Emails Reveal Right-Wing Lobbyists Driving PA Treasurer’s Pro-Voucher Budget Strategy

Shown is a class room at Penn Wood High School in Lansdowne, Pa., Wednesday, May 3, 2023. As schools across the country struggle to find teachers to hire, more governors are pushing for pay increases and bonuses for the beleaguered profession. (AP Photo/Matt Rourke)

By Sean Kitchen

September 19, 2023

Emails obtained by The Keystone show the influence the Commonwealth Foundation and the Pennsylvania Treasurer’s office had during budget negotiations to push the Pennsylvania Award for Student Success Scholarships through the legislature.  

“Also, CF [Commonwealth Foundation] will be prepared to help with and finance a robust marketing campaign, should this pass in the next few weeks,” Nathan Benefield, the Senior Vice President of the Commonwealth Foundation, wrote in an email to Charles Zogby, a senior staffer inside the State Treasurer’s office, on Jun 23, 2023

Benefield was emailing the long-time Republican staffer from Treasurer Stacy Garrity’s office anticipating the passage of the Pennsylvania Award for Student Success (PASS) scholarship program with the July 1 budget deadline looming.

The voucher program would fund scholarships to send students from the state’s lowest achieving schools – or schools in the bottom 15% of standardized test scores – to private or religious schools. The scholarships range between $2,500 for half-day kindergarten students to $10,000 for high school students. 

Email between Nathan Benefield and Charles Zogby

The Keystone obtained emails through a Right to Know request from Garrity’s office that offers insight into the roles the Commonwealth Foundation, a right-wing organization, and the Treasurer’s office had during the voucher program’s legislative process. 

Jeffrey Yass, Pennsylvania’s richest billionaire, and the Commonwealth Foundation were two of the biggest promoters of PASS, or lifeline scholarship program, over the past several months. Documents obtained by The Keystone show the Commonwealth Foundation and businesses associated with Yass collecting millions from two other voucher programs – the Education Improvement Tax Credit and Opportunity Scholarship Tax Credit programs – throughout the pandemic. 

The emails show that staffers from the Commonwealth Foundation were in communication with Garrity’s office since the end of February when they were in the process of scheduling a meeting with staff members on Education Savings Accounts and school choice. They remained in contact with each other going into the spring and up through the budget deadline. 

Leaders from the Commonwealth Foundation were in contact with members of Garrity’s office the day after the House and Senate introduced their versions of the lifeline scholarship. Stephen Bloom, the Vice President of the Commonwealth Foundation, emailed Tom Armstrong, the Policy Director in the State Treasurer’s office, an updated fact sheet and set of talking points to share with Garrity and others.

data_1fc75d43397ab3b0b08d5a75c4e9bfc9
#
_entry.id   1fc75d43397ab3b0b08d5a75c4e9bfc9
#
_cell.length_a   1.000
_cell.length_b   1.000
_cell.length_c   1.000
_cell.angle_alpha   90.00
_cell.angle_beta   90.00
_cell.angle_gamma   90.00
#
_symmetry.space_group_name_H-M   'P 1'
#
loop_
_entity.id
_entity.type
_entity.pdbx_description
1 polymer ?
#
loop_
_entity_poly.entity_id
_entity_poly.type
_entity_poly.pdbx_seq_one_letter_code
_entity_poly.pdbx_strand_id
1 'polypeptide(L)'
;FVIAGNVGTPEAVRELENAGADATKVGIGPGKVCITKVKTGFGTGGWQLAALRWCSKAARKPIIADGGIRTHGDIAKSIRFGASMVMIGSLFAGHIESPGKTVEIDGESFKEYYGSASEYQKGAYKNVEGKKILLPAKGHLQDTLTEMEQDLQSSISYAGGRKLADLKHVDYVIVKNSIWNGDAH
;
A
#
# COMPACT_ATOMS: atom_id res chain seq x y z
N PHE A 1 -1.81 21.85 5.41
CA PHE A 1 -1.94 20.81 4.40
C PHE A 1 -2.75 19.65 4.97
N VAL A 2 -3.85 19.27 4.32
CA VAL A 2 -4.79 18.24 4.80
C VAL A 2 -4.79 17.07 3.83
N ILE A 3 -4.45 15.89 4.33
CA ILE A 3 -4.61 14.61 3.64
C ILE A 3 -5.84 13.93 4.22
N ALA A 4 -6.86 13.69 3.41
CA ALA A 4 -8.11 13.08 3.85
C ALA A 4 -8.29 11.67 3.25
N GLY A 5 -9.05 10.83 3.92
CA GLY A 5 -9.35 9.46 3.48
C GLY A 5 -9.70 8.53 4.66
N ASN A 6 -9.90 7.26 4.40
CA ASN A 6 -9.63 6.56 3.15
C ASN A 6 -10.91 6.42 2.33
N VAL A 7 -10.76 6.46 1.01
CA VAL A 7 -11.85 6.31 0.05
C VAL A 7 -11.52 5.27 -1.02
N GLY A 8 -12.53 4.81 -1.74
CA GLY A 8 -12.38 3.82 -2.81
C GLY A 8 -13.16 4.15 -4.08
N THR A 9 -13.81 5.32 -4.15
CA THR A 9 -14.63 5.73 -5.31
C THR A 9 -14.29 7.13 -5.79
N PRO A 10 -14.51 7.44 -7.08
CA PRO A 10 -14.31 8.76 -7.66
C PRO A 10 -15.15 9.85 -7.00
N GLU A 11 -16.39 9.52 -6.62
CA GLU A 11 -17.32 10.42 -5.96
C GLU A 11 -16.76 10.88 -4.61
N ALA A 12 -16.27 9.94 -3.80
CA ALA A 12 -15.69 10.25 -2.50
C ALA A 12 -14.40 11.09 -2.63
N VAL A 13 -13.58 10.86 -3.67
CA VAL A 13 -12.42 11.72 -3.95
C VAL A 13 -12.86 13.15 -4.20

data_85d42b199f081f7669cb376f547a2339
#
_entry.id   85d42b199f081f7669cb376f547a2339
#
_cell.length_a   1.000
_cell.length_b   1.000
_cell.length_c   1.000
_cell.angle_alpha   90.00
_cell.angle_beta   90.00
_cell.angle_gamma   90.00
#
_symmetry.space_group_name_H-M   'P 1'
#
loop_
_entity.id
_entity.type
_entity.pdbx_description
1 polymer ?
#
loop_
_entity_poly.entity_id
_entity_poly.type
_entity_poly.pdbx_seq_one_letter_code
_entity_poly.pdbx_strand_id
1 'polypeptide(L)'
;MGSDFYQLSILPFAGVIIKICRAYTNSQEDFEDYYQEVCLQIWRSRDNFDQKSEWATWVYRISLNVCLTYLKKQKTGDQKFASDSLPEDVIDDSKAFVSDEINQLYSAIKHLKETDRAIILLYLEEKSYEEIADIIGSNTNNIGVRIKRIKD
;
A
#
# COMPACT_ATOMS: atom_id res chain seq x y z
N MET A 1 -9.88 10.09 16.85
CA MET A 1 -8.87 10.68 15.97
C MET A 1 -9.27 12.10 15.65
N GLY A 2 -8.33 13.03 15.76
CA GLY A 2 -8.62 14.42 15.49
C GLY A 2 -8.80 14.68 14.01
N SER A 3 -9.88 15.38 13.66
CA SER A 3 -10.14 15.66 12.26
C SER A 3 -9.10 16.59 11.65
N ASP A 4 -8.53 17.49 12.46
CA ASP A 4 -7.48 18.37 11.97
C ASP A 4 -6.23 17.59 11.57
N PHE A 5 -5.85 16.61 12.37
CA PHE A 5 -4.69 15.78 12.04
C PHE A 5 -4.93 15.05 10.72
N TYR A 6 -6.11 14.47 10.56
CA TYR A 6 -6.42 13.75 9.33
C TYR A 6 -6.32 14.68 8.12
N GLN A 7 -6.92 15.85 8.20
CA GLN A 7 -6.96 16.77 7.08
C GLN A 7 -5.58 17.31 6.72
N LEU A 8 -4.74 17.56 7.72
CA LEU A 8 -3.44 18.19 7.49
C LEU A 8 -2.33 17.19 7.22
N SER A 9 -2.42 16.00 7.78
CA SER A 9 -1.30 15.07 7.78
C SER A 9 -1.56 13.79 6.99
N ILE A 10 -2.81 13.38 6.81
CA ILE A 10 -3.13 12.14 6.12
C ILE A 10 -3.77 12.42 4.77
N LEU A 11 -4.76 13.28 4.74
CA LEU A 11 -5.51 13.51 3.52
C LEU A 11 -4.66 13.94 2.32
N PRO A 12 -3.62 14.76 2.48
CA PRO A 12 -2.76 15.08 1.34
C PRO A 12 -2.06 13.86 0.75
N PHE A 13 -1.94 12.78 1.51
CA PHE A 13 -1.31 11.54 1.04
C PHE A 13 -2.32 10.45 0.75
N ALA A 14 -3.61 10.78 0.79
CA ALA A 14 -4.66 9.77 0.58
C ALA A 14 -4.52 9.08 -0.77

“Tom, with the Senate and the House versions of the Lifeline Scholarship bills having been introduced, we wanted to promptly provide you with our updated Fact Sheet and Talking Points on the bills. Please share with Treasurer Garrity and others on your team as you deem appropriate,” Bloom wrote. 

Lifeline Scholarship Talking Points from the Commonwealth Foundation

Throughout the process, staffers in Garrity’s office were working with Senate Republicans in order to get their version of the voucher program into law. Joshua Wilson, from Garrity’s office, emailed Russ Miller from the Senate Appropriations Committee, on June 9, 2023 about a response to the upcoming legislation. 

The Treasurer’s office was unable to provide a response to the Senate on that date because Garrity has other arrangements, but Wilson wrote, “While the program is slimmed in scope from last session, it is still obviously a substantive and important program that is outside the scope of our current duties.”

Wilson ended the email by saying, “I know this may result in us missing the bill introduction but hopefully there will be another bite or two at the proverbial legislative apple via amend in Education or Approps.”   

Then on June 23, 2023, Miller emails Zogby and Wilson from Garrity’s office about the amendments they provided the Senate earlier that week. Zogby forwards the amended voucher legislation to Garrity and Allen Hugh saying, “Attached you will find the latest draft of the Lifeline Scholarship bill. By my read …, this draft reflects the changes that the Treasury had requested.”

Garrity responds enthusiastically saying, “Agreed!”

Prior to the Senate passing the state budget on June 30, Senate Democratic staffers were asking organizations where they stood on the amendments, which included the PASS scholarships. Benefield replied to the Senate Democrats saying, “We stand with Gov. Shapiro in support of this amendment.”

The following week, Gov. Josh Shapiro held a press conference promising to veto the voucher program after Democrats passed the budget. After Shapiro vetoed the lifeline scholarship, a Commonwealth Foundation associated organization, Commonwealth Action, spent money on an ad campaign targeting House Democrats and House Majority Leader Matthew Bradford (D-Montgomery) for stopping the voucher program from becoming law. 

 

Author

  • Sean Kitchen

    Sean Kitchen is the Keystone’s political correspondent, based in Harrisburg. Sean is originally from Philadelphia and spent five years working as a writer and researcher for Pennsylvania Spotlight.

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